Kit wise, you might feel a touch shortchanged by the fact it's only got a Shimano SLX 11spd drivetrain rather than anything higher zoot but it's decently smooth over the 11-42T cassette at the rear, which provides more than enough range thanks to the muscular motor. The aluminium bar and stem are own brand items, but the 40mm stem is nicely stumpy and at 780mm the bars are decently wide and a good shape to boot.
How does it ride?
Geometry wise, it's a pretty progressive shape, with a substantial reach of 475mm and 64.9º with a respectably steep 75.4º seat angle to keep your weight forwards on the climbs. I'm 172cm tall and rode the large - I prefer a longer reach - and found that it's spot on for flat out, fast and flowing work, with oodles of stability whether ploughing through the rough or lofting in the air.
Like most e-MTBs, it doesn't exactly thrive in super tight and twisty stuff, but I reckon that's more a feature of the overall bulk - though 22kg isn't bad at all - rather than the long geometry which means it's much more prone to pushing on in tighter corners, much like the (even longer) Mondraker e-Crafty XR Plus I tested a while back. That said, you've always got the option to size down if your usual trails are tighter than the average.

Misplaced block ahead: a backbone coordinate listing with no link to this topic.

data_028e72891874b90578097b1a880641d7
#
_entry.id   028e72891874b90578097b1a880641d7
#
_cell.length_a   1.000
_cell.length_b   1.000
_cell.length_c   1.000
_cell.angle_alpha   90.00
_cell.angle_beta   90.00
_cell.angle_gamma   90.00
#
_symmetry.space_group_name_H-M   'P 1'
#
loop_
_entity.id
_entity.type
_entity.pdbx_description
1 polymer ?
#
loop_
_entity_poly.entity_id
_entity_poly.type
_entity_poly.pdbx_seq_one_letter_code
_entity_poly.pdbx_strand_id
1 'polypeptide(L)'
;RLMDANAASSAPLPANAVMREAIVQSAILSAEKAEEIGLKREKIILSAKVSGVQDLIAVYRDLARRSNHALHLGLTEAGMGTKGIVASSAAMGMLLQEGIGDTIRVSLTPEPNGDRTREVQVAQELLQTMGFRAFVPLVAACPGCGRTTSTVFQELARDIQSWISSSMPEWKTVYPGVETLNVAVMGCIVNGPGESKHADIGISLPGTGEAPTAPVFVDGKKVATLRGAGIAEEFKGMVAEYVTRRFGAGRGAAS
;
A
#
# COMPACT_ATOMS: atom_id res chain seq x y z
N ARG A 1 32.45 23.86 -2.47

Intense-Tazer-review-112.jpg, by Jon Woodhouse
I did find that while setting shock sag and setup was a pretty simple task, balancing the tyre pressures between the two tyre sizes took a little bit more work to get a balance of traction versus tyre roll sorted and breakaway feeling reasonably even between the two ends. The wheels definitely have a different turn-in character - not necessarily a bad thing, but one that does take a bit of getting used to. As ever, the Maxxis rubber is grippy and predictable thanks to the MaxTerra compound and the EXO+ casing proved to be pretty tough as well.
Intense-Tazer-review-104.jpg, by Jon Woodhouse